The real estate industry, and every industry at that, is facing a forced evolution due to new and more innovative technological tools that benefit tenants and owners alike. This new age calls for a swift revamp in the ways developers, owners, operators, and tenants function and communicate.
There are common laments from the listing agents, managers and developers of homes in new communities, high-rises, and/or resorts. “Vacant homes are a challenge to sell. Units filled with worn or dated furnishings are a turn-off, too!” If the rooms in your online listing are calling out for new paint, furnishings or décor, chances are buyers will ignore it. Let’s face it, you can’t sell or rent a home unless buyers and renters see it, but they won’t come see it unless they see beautiful photographs that showcase the property’s true potential.
Since the global financial crisis of 2008, many industries have suffered a significant downturn and experienced declining investment. But real-estate, which was at the very heart of the global financial meltdown, seems to have bucked the trend.
Like most other industries and businesses, real estate landscape too is being significantly affected by the technological advancements that we are making. We are on the brink of many interesting tech trends that are both exciting and course-altering.
For years, the narrative about the commercial real estate industry’s relationship with technology was one of missed opportunity. While many business sectors quickly latched onto the technological revolution of the 1990s, commercial real estate professionals by and large maintained the status quo for their day-to-day operations, which on some level kept the industry from realizing the benefits of widespread technology adoption.
Commercial real estate has historically relied on outdated and disparate systems, using spreadsheets and CRM tools to house mountains of data. But these systems don't talk to each other. That's a huge problem causing landlords, brokers and asset managers to waste countless hours digging through multiple systems to answer even one simple question. It also makes it near impossible to see the big picture.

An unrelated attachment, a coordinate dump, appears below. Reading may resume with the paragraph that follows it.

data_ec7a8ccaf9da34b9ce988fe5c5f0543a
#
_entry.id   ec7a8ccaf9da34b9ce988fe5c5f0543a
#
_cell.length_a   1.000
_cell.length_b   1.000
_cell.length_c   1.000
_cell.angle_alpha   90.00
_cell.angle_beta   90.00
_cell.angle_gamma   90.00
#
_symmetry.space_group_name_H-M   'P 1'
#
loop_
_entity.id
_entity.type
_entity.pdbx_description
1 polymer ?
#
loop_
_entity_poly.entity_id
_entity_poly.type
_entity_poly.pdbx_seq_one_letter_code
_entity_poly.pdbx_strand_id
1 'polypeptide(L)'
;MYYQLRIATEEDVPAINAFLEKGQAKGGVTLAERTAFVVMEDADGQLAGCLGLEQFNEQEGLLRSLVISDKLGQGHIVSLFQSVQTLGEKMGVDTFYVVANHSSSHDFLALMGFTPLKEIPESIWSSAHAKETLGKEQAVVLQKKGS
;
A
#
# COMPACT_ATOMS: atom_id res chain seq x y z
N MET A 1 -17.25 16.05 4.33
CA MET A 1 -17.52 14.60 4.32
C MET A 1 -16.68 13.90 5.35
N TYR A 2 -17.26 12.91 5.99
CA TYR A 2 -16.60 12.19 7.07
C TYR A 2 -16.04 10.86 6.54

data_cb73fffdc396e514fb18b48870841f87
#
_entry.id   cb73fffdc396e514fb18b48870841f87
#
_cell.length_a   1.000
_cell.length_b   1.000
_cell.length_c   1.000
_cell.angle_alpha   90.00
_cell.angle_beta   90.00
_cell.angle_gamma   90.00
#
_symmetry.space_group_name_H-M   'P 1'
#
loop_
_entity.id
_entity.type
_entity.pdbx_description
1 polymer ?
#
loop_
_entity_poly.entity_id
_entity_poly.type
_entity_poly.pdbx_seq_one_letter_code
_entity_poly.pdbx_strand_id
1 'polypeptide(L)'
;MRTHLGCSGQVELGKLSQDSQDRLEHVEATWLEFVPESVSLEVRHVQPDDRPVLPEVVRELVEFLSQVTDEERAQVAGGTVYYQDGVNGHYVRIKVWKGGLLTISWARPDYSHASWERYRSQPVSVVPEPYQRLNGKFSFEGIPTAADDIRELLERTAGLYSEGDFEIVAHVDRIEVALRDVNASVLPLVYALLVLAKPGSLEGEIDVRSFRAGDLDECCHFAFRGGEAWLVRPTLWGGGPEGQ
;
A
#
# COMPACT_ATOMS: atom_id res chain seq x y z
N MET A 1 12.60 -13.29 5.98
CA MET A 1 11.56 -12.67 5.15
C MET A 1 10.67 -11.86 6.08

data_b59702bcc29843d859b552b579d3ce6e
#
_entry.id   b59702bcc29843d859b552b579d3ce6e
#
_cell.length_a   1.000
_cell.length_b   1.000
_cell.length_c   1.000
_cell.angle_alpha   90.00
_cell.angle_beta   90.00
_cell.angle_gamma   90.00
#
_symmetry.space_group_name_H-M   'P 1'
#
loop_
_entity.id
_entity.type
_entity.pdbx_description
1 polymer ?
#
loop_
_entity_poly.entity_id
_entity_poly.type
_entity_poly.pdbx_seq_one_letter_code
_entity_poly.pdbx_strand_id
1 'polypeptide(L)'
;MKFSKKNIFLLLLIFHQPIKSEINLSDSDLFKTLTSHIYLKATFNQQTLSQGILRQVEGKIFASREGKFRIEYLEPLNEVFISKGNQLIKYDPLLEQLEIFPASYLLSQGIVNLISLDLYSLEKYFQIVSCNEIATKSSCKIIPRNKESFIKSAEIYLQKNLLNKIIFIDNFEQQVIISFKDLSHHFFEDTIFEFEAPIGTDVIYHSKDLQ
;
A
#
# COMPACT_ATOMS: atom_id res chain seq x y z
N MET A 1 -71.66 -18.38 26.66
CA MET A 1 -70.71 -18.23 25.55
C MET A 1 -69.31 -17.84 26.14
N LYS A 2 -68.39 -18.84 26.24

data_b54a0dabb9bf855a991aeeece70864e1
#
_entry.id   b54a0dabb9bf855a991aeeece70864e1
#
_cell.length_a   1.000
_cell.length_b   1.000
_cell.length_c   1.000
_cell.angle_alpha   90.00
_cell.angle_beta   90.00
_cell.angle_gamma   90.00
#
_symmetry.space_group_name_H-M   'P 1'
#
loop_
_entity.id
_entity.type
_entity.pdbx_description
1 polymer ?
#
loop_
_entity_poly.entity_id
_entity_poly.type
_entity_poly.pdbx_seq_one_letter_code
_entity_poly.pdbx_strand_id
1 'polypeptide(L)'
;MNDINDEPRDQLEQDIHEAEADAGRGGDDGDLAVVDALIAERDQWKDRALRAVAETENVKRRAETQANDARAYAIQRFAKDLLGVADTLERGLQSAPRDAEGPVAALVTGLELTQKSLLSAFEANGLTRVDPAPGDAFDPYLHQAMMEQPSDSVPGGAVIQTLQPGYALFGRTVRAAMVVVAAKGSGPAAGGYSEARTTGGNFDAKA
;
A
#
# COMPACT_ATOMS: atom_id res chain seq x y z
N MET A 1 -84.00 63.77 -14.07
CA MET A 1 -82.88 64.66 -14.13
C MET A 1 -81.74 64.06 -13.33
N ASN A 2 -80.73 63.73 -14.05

One major factor of running a successful real estate business is instant and accurate delivery of information. In our hyper-contacted global market, consumers no longer want to wait 24 hours or even a few hours for answers. They know they can either search for them online or head over to your competition. Today's real estate market is customer-driven and marked by low customer loyalty.
As much as we like to think that sales is about relationships, it is really a numbers game. Brokers that acknowledge this can add a degree of predictability to their business by analyzing and tracking key performance indicators (KPIs). Unfortunately, many brokers ignore the importance of these metrics, measure the wrong or incomplete information, or lack a system for tracking results. That’s a shame, since brokers can use KPIs to prospect better, grow and improve their business, and forecast with more confidence. Here’s how.
Flexibility, nimbleness, and fast-paced changeability characterize tech companies today, but also apply to the cities in which tech companies thrive. The successful “fast fish” lives in both public and private waters, highlighting an implicit truth that private enterprise and public policy must work in parallel to engender a healthy tech ecosystem.